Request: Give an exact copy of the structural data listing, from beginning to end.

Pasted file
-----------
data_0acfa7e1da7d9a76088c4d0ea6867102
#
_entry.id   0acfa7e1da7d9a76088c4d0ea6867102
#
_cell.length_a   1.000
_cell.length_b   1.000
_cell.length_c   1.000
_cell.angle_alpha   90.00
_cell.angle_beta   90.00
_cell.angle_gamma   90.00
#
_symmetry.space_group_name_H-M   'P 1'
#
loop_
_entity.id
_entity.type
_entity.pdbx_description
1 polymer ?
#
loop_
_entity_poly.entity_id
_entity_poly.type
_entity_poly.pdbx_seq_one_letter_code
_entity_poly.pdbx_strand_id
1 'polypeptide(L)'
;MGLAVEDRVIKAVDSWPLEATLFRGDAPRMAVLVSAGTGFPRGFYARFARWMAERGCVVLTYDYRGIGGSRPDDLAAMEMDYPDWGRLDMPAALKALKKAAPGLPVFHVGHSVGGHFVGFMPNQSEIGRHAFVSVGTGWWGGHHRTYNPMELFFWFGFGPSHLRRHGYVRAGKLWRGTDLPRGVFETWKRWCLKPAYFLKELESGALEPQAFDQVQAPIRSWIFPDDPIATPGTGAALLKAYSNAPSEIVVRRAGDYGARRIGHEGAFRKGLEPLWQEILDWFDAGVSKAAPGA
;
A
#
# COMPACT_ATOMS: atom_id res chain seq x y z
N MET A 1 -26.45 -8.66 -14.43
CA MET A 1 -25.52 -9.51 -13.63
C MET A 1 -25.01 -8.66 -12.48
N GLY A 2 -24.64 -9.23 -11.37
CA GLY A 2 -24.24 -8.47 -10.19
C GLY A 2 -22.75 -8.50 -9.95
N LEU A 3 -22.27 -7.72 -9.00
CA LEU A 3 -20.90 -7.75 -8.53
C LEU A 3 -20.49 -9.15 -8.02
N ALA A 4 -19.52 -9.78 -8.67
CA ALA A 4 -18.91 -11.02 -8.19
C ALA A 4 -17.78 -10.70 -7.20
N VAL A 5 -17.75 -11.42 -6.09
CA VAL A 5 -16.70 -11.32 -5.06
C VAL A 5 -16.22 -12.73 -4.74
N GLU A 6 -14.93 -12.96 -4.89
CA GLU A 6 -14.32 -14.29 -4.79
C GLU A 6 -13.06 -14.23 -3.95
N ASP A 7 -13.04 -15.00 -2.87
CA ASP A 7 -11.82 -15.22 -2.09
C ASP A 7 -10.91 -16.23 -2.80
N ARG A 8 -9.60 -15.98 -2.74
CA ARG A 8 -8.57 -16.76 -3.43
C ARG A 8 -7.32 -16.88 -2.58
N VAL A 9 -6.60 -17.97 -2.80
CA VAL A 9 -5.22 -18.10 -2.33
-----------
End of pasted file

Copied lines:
data_0acfa7e1da7d9a76088c4d0ea6867102
#
_entry.id   0acfa7e1da7d9a76088c4d0ea6867102
#
_cell.length_a   1.000
_cell.length_b   1.000
_cell.length_c   1.000
_cell.angle_alpha   90.00
_cell.angle_beta   90.00
_cell.angle_gamma   90.00
#
_symmetry.space_group_name_H-M   'P 1'
#
loop_
_entity.id
_entity.type
_entity.pdbx_description
1 polymer ?
#
loop_
_entity_poly.entity_id
_entity_poly.type
_entity_poly.pdbx_seq_one_letter_code
_entity_poly.pdbx_strand_id
1 'polypeptide(L)'
;MGLAVEDRVIKAVDSWPLEATLFRGDAPRMAVLVSAGTGFPRGFYARFARWMAERGCVVLTYDYRGIGGSRPDDLAAMEMDYPDWGRLDMPAALKALKKAAPGLPVFHVGHSVGGHFVGFMPNQSEIGRHAFVSVGTGWWGGHHRTYNPMELFFWFGFGPSHLRRHGYVRAGKLWRGTDLPRGVFETWKRWCLKPAYFLKELESGALEPQAFDQVQAPIRSWIFPDDPIATPGTGAALLKAYSNAPSEIVVRRAGDYGARRIGHEGAFRKGLEPLWQEILDWFDAGVSKAAPGA
;
A
#
# COMPACT_ATOMS: atom_id res chain seq x y z
N MET A 1 -26.45 -8.66 -14.43
CA MET A 1 -25.52 -9.51 -13.63
C MET A 1 -25.01 -8.66 -12.48
N GLY A 2 -24.64 -9.23 -11.37
CA GLY A 2 -24.24 -8.47 -10.19
C GLY A 2 -22.75 -8.50 -9.95
N LEU A 3 -22.27 -7.72 -9.00
CA LEU A 3 -20.90 -7.75 -8.53
C LEU A 3 -20.49 -9.15 -8.02
N ALA A 4 -19.52 -9.78 -8.67
CA ALA A 4 -18.91 -11.02 -8.19
C ALA A 4 -17.78 -10.70 -7.20
N VAL A 5 -17.75 -11.42 -6.09
CA VAL A 5 -16.70 -11.32 -5.06
C VAL A 5 -16.22 -12.73 -4.74
N GLU A 6 -14.93 -12.96 -4.89
CA GLU A 6 -14.32 -14.29 -4.79
C GLU A 6 -13.06 -14.23 -3.95
N ASP A 7 -13.04 -15.00 -2.87
CA ASP A 7 -11.82 -15.22 -2.09
C ASP A 7 -10.91 -16.23 -2.80
N ARG A 8 -9.60 -15.98 -2.74
CA ARG A 8 -8.57 -16.76 -3.43
C ARG A 8 -7.32 -16.88 -2.58
N VAL A 9 -6.60 -17.97 -2.80
CA VAL A 9 -5.22 -18.10 -2.33